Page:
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I died 10 years ago, but the press didn’t get the story.

September 10, 2010

I read today a piece of research in Denmark in which they followed a group of folk who, previously healthy, started to takes NSAIDs like ibuprofen.  Seems that straight ibuprofen increases your risk of stroke by 30%, while diclofenac (voltarol) comes in at an 86% increase!  I used to chew these like sweeties and it seems I should have died some time ago. 

I really worry about:

1. The effects of the different medications and their interactions on folks’ health, particularly those children who are still in their developmental stage.

2. The wish of everybody to live in a total risk-free society; stuff like kids mustn’t go on school trips, they can’t use a lathe in schools.

.. but how to reconcile these two contradictory positions is the problem.

Frankly, I was subjected to some really high risk activities in my schooling, but I knew of nobody killed or even injured.

Is this just the effect of the media on peoples’perception of risk? One child in 10 million at school is killed and it’s all over the press. It’s a tragedy for the family and those who knew and loved the child, but the other 9,999,999 now cannot go on a skiing trip or a canoeing expedition. Cumulatively we are producing a generation who have not been stretched or given the chance of broadening experiences that all preceeding generations have had, what might be the effect of that?

I can recall many elderly folk  on my patch, when I worked, who lived in fear because somebody had broken into an old person’s flat. They had read it in the papers (Quote “We didn’t read this in the papers when I was younger” – which can be read two ways!) and were now frightened to answer the door. The incident having occurred 300 miles away did nothing to calm their fears. Was this incident an example of our society crumbling as a result of the rising lack of respect for elderly people, as seemed to be their interpretation, or was it that communication now is so fast and so omnipresent that this story made it to the dailies, when it wouldn’t have done 20 or 30 years ago – when it may be that the prevalence of this sort of crime was higher? I don’t know the answer, do you?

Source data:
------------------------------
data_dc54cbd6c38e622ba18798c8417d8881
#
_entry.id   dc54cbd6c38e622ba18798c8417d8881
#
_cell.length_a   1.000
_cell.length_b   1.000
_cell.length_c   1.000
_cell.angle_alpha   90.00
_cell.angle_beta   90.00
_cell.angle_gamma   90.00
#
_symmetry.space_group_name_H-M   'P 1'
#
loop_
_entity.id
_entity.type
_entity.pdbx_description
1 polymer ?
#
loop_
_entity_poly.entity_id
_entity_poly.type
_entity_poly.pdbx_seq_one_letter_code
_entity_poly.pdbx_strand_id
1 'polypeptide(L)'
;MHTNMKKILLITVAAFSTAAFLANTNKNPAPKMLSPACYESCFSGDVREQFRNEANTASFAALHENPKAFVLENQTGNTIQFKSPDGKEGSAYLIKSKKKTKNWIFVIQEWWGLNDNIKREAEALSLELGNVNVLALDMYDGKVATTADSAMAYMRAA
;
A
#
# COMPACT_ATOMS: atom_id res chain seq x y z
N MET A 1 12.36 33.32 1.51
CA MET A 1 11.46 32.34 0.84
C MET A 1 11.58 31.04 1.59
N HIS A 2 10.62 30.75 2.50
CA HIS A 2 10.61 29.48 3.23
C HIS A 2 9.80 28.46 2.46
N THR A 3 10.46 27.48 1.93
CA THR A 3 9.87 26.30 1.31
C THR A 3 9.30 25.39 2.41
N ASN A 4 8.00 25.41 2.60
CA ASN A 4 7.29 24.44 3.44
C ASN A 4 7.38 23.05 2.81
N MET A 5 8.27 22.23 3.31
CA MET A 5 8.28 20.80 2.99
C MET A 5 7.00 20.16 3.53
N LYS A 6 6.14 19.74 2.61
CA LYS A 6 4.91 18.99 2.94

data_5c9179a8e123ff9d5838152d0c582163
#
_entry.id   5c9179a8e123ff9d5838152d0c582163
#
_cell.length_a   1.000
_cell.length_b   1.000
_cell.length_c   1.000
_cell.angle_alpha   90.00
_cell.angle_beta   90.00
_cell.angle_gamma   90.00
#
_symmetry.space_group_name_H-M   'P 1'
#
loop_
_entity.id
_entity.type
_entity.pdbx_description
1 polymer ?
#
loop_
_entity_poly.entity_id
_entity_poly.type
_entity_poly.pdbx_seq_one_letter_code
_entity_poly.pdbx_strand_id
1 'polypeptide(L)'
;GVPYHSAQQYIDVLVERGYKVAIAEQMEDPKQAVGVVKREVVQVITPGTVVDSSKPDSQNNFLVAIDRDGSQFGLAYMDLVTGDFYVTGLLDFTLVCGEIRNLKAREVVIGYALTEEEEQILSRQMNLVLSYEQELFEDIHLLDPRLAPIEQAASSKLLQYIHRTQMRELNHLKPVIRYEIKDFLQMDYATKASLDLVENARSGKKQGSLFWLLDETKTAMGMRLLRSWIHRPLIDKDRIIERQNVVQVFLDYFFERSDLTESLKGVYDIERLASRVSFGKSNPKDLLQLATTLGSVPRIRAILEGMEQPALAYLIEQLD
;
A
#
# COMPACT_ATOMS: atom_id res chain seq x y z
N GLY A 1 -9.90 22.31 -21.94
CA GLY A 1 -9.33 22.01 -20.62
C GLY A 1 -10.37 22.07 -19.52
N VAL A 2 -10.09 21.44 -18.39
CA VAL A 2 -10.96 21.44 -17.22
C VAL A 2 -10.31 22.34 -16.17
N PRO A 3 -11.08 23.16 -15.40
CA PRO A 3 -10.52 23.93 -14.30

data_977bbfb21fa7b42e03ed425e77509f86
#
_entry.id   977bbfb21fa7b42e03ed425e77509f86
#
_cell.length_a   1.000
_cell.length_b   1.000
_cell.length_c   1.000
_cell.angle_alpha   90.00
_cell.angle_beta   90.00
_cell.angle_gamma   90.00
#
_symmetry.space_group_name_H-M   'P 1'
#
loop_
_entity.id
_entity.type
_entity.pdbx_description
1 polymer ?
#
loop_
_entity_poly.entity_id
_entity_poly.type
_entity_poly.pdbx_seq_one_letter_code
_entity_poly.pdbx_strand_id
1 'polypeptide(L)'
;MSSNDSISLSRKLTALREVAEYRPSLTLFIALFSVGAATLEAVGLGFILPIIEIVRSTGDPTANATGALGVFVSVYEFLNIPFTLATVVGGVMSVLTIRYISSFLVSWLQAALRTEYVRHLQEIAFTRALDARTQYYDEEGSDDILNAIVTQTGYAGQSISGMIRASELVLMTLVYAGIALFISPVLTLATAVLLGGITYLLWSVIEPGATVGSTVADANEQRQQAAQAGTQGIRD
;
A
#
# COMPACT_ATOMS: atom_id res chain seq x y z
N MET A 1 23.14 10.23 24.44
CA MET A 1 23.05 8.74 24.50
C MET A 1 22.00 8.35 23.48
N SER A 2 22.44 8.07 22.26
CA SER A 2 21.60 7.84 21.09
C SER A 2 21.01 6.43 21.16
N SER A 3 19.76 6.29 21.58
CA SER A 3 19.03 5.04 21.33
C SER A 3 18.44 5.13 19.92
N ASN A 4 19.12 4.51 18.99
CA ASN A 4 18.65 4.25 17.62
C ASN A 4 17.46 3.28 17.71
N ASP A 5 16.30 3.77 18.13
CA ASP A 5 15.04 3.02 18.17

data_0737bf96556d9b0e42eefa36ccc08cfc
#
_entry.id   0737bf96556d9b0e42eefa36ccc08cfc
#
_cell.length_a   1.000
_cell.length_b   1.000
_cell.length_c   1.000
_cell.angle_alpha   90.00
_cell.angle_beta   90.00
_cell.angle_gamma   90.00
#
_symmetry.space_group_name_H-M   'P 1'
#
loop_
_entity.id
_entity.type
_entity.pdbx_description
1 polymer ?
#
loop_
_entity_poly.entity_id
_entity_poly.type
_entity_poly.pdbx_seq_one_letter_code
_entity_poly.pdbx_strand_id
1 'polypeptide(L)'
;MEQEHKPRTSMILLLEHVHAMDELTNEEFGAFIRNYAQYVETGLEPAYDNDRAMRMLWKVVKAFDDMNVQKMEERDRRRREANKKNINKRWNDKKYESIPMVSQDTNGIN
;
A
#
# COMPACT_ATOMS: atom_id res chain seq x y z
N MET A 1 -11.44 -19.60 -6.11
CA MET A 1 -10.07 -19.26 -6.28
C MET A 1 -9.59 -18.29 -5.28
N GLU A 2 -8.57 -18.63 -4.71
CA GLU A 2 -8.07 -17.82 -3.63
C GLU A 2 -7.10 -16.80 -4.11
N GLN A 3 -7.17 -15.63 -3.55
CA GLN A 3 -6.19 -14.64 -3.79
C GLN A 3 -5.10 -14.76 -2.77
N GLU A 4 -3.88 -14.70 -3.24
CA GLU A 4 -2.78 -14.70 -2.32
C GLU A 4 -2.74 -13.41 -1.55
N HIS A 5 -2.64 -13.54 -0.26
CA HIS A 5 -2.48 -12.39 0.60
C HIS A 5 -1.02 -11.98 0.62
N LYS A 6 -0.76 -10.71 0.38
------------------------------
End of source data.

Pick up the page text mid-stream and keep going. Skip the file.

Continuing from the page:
Yes, I want medications to be there when my granddaughter is ill. I want it to work wonders and to have no side effects. But I also want her to climb trees and take a  gap year working with the less privileged. But I know there would be risks both ways. Nothing is perfect. If I die on an operating table at some time in the future, I hope that my family will not institute a claim against the surgeon. I’m sure she will have done her best; and the fact that the knife found a blood vessel not normally where one would run and I died is no measure of negligence, it’s just “one of those things”.  Life is risky and folk are human and make mistakes. There is no point hounding that surgeon so that she declines to do that operation ever again and thus 2o people die when that operation could have saved them.

And I reckon a teacher who loses a child on a school trip feels bad enough anyway so doesn’t need pillorying and chasing out of a job. Keep him or her, I say! You’ll never have a better leader for groups after they have had that experience.

Well, I have ranted on enough. Any chance of an audition for Grumpy Old Men?

3 Comments leave one →
  1. September 11, 2010 1:07 am

    Ian, I loved that rant:) I agree with you…completely! In fact we are reducing the life in the lives of our children when we try to give them a risk-free life.

    When I was a kid, I used to walk 4 kilometers to my school and back. I used to collect berries and my friends and I would often take a short detour, and see new things…and then there were some elders we used to meet on our way home, who we’d talk to – and we learned how to interact with people.

    Now we are worried about how an 8 year old will reach a school that’s a kilometer away from home and so the school van picks him up. So the child grows up without interacting with the “normal” society (other than people from their schools or his/her family.)

    Without Risk, you can’t expect Returns. You are right – we are rearing a generation that hasn’t had the benefits that we had…and this might impact their ability to handle stress in their later years.

    Thanks for this thought-provoking post.

    Warm Regards,
    Shafali

  2. opoetoo permalink
    September 11, 2010 1:28 am

    Everything is blown out of proportion these days and everyone is a victim.

    great post!

  3. September 11, 2010 8:29 am

    I fell out of trees, walked on railway bridges and did all sorts of high risk things. To some degree, so did my daughter.
    But I also had 3 peers die in the space of 6 months when I was 16, which changed my perception of things a bit. I knew we weren’t immortal but it simply made life that bit sweeter.

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